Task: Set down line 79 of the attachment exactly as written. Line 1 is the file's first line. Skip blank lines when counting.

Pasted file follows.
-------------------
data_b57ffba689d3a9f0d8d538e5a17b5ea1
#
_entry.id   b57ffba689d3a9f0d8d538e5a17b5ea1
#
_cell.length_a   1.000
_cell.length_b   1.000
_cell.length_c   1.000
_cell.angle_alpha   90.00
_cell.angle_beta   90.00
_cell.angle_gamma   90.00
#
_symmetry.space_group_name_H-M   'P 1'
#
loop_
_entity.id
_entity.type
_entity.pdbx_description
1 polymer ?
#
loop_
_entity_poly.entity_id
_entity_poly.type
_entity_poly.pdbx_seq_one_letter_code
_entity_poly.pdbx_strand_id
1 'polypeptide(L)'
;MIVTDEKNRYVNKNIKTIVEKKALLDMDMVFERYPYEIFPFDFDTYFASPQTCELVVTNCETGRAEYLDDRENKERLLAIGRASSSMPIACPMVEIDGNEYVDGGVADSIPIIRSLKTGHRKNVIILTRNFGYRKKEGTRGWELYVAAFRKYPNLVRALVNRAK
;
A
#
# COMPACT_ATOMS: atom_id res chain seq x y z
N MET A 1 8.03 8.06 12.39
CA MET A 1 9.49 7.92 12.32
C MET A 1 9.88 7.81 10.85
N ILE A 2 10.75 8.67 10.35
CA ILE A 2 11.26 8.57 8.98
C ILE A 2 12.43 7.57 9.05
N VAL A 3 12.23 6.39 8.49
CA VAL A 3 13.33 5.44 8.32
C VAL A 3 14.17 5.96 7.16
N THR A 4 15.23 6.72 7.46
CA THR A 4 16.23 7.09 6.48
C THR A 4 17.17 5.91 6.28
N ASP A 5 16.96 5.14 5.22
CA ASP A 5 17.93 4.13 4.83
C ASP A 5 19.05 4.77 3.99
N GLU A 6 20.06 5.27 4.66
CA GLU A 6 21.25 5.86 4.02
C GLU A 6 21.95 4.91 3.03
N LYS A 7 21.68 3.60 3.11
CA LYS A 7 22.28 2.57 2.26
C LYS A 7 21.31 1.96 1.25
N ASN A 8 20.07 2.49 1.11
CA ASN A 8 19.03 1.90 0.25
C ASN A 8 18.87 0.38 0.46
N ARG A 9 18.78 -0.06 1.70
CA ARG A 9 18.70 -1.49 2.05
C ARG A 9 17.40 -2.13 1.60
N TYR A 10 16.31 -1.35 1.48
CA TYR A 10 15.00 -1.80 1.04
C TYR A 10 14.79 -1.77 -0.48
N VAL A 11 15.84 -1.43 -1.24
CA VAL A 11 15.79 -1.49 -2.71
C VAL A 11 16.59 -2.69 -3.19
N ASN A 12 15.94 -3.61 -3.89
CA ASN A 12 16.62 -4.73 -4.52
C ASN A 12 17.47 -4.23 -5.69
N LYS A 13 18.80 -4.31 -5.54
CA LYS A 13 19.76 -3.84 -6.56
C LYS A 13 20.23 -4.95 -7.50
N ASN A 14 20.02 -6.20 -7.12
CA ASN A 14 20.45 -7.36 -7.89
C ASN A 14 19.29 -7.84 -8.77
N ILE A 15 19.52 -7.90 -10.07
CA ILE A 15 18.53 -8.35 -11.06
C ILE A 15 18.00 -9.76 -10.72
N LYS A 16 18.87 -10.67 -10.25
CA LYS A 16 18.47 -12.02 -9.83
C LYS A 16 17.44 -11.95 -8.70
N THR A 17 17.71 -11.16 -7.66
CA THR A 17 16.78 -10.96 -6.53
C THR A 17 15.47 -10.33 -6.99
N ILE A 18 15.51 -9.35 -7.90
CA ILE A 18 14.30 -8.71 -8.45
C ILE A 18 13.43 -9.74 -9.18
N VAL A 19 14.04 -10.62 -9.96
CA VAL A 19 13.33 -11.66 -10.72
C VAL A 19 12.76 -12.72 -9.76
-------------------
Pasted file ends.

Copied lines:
N THR A 17 17.71 -11.16 -7.66